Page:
Today, gender inequality in Africa continues to stagnate social progress, with women still underrepresented at all levels of legal, economic, and political leadership.
But a new initiative is actively holding governments and institutions to account, gaining supporters and momentum in the struggle for equality, and equity, for women in Africa.
Launched in February 2019, the African Union (AU) strategy on Gender Equality and Women’s Empowerment (GEWE) is an inclusive and multisectoral gender policy for Africa.
The AU aims to mitigate, if not eliminate, the major constraints hindering gender equality and women’s empowerment, so that women and girls may participate fully in economic activities, political affairs and social endeavours.
The strategy has four pillars, with each pillar setting out specific outcomes, proposed activities, and benchmarks.
Pillar 1 focuses on maximising opportunities, outcomes and harnessing the benefits of new tech. In essence, the initiative argues that for women to be economically empowered, and able to effectively contribute to sustainable development, they must have access to quality education and control over productive resources.
The GEWE strategy proposes a continental campaign to declare ‘illiteracy a harmful traditional practice and make “out of school” a punishable offence’. It also calls for substantial funding for start-ups and innovation hubs that promote gendered solutions and increase women and girls’ equal and effective participation in the technology space.
The second pillar sets out proposals to help women and girls to have dignity, security and bodily and psychological integrity. Violence against women and practices such as early-child marriage and FGM are still widespread in Africa.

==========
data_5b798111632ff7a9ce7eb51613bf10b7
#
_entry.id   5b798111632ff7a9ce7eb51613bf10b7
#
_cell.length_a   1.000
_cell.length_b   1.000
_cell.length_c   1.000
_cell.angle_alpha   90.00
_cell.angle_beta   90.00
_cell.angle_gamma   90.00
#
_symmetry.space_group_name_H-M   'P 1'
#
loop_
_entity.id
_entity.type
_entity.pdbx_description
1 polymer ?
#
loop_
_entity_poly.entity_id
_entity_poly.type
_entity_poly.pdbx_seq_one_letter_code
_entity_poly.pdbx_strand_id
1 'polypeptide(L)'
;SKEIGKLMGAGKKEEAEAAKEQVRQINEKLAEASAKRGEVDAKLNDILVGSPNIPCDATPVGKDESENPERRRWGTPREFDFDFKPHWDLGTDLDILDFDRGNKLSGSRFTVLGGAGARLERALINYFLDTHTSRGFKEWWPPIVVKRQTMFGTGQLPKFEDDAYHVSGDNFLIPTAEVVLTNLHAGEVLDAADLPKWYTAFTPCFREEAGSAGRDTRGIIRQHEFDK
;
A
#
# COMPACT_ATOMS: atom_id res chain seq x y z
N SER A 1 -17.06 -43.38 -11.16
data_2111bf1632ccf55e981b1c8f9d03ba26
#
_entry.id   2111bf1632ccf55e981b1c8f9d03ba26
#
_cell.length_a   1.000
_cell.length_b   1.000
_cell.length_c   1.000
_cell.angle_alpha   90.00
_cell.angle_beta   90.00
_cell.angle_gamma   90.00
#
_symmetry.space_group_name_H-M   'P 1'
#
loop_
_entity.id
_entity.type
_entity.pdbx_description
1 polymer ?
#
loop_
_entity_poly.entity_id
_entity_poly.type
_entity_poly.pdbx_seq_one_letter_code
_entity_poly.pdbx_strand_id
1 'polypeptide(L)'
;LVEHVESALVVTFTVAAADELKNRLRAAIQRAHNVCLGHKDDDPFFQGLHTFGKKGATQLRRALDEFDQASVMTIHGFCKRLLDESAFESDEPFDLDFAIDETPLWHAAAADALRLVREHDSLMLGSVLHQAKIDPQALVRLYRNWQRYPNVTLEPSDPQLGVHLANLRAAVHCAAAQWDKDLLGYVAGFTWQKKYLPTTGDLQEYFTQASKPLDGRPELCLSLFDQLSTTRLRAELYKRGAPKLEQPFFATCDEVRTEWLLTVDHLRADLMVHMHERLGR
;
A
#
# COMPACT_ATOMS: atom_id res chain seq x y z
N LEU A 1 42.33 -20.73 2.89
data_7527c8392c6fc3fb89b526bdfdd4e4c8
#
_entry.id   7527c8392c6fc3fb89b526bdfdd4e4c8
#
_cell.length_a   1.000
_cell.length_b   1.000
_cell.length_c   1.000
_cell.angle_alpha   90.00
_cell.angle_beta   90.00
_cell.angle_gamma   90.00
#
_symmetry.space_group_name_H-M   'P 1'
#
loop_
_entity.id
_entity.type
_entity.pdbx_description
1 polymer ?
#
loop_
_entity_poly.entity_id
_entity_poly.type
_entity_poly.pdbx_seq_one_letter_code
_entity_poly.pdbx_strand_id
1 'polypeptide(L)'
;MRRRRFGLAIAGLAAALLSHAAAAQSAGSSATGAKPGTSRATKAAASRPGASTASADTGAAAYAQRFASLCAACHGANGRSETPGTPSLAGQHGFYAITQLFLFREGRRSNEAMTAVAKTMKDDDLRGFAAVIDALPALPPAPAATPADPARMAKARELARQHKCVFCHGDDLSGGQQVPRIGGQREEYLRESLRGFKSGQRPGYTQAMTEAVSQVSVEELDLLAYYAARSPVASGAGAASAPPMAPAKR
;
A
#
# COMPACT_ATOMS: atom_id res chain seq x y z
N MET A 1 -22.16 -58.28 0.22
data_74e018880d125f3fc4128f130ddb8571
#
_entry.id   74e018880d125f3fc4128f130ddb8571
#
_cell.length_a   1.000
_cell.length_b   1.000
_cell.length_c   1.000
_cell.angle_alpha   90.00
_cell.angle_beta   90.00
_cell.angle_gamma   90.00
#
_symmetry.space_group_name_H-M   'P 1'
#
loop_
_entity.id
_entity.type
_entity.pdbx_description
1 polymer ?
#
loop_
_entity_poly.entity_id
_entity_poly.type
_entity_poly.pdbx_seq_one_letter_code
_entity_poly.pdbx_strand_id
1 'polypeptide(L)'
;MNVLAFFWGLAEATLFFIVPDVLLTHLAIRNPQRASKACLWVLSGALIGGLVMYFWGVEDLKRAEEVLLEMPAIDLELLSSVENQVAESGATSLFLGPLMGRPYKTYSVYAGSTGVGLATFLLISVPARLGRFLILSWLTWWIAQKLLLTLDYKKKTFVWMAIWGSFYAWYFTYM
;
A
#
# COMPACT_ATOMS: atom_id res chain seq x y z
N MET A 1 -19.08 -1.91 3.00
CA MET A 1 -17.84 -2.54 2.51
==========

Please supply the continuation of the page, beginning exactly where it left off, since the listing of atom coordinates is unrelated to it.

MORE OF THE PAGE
The GEWE Strategy proposes to implement AU guidelines on ending Violence against Women and Girls (VAWG) and fund national projects to penalise VAWG. Recent success stories include the recruitment of motorbike taxi drivers in Guinea, who became the eyes and ears of the community during lockdown, keeping a vigilant eye out for women in danger.
While Africa has made headway in progressive laws and policies and institutions to promote and protect women’s rights, Pillar 3 targets the huge deficit when it comes to effective implementation.
In 2016, Somalia reached a milestone with nearly a quarter of parliamentary seats occupied by women. Supported by the GEWE, many African nations are calling for a 30% quota of legislative seats to be held for women in the next upcoming election.
Pillar 4 relates to leadership, voice and visibility, recognising that for women to have a voice, they need to be equally represented in all areas of decision-making. This is especially pertinent when focusing upon women who speak out against oppression, and speak up for equality and Africa’s future.